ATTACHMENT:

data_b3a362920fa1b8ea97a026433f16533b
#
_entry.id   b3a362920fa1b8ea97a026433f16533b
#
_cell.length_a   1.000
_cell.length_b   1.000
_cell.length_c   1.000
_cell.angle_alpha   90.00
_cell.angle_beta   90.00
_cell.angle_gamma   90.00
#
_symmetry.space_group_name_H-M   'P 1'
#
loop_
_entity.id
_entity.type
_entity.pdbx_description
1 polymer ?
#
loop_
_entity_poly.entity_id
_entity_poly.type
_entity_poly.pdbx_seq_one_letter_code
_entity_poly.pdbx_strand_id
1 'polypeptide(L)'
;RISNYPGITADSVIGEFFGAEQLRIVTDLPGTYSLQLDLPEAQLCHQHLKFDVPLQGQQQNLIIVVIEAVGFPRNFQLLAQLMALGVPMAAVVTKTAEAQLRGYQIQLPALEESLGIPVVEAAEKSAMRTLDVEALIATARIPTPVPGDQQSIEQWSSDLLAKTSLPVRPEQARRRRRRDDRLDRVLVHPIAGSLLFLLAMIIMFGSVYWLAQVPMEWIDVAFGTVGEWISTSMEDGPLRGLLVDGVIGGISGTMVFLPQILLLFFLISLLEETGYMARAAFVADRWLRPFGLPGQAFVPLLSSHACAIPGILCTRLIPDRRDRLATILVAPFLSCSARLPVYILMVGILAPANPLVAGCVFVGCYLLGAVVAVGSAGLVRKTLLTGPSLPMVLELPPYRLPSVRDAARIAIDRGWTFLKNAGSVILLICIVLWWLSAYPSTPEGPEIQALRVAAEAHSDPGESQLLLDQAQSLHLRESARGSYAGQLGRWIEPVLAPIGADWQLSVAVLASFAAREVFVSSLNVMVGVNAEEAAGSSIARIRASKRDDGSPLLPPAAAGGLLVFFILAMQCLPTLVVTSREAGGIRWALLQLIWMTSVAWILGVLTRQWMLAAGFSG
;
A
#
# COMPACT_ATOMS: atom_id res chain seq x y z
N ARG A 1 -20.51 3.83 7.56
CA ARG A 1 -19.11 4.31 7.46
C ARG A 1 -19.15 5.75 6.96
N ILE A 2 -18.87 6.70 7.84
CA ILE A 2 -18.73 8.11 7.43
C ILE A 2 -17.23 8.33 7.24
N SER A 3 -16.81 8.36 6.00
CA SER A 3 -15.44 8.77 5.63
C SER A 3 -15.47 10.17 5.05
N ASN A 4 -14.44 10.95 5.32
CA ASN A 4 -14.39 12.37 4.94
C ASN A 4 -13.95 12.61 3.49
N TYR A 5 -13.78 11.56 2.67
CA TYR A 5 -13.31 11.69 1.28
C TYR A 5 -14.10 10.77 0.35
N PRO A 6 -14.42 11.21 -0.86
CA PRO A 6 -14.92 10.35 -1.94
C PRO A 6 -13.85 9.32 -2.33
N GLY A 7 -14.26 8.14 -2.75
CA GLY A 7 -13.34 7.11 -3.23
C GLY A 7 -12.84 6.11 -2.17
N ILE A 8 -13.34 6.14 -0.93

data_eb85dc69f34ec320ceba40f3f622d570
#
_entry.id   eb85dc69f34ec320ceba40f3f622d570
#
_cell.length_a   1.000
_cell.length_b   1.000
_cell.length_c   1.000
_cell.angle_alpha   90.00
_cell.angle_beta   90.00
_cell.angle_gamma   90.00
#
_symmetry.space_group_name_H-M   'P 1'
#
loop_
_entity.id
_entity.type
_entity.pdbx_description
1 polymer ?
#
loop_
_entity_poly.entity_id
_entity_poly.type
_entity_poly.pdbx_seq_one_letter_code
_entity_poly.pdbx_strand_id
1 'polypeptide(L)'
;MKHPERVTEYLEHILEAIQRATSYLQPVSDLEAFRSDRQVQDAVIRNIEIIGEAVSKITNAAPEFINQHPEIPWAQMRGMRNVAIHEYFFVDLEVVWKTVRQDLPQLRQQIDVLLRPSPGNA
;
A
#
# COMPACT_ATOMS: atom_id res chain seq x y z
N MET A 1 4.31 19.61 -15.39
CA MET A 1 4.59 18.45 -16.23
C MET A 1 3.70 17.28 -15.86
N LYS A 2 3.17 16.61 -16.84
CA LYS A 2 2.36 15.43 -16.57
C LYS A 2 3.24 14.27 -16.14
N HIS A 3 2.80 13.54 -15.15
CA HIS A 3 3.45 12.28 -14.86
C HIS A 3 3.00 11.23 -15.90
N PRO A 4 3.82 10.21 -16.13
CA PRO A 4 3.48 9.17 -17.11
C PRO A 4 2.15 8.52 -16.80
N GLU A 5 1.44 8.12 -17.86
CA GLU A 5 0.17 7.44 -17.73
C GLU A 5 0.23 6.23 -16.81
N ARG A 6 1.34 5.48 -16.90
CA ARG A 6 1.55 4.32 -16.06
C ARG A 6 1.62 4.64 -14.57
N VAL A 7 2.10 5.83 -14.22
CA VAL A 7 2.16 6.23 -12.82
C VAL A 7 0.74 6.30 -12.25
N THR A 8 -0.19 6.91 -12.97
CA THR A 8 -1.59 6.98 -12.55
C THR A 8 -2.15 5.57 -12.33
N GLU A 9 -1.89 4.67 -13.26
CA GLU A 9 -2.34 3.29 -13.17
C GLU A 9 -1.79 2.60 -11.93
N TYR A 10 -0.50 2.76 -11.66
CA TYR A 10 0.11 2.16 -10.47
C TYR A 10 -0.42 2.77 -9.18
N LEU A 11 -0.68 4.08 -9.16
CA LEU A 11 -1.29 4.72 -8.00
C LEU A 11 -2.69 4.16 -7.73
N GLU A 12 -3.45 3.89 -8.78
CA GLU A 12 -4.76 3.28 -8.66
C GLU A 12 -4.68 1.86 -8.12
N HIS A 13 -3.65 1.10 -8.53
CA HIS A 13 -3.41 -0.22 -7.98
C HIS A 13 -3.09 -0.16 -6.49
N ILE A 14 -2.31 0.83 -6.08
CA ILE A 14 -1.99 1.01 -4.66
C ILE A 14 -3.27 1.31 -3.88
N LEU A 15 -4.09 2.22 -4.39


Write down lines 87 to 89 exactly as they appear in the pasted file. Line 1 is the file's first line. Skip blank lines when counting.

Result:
CA LYS A 2 2.36 15.43 -16.57
C LYS A 2 3.24 14.27 -16.14
N HIS A 3 2.80 13.54 -15.15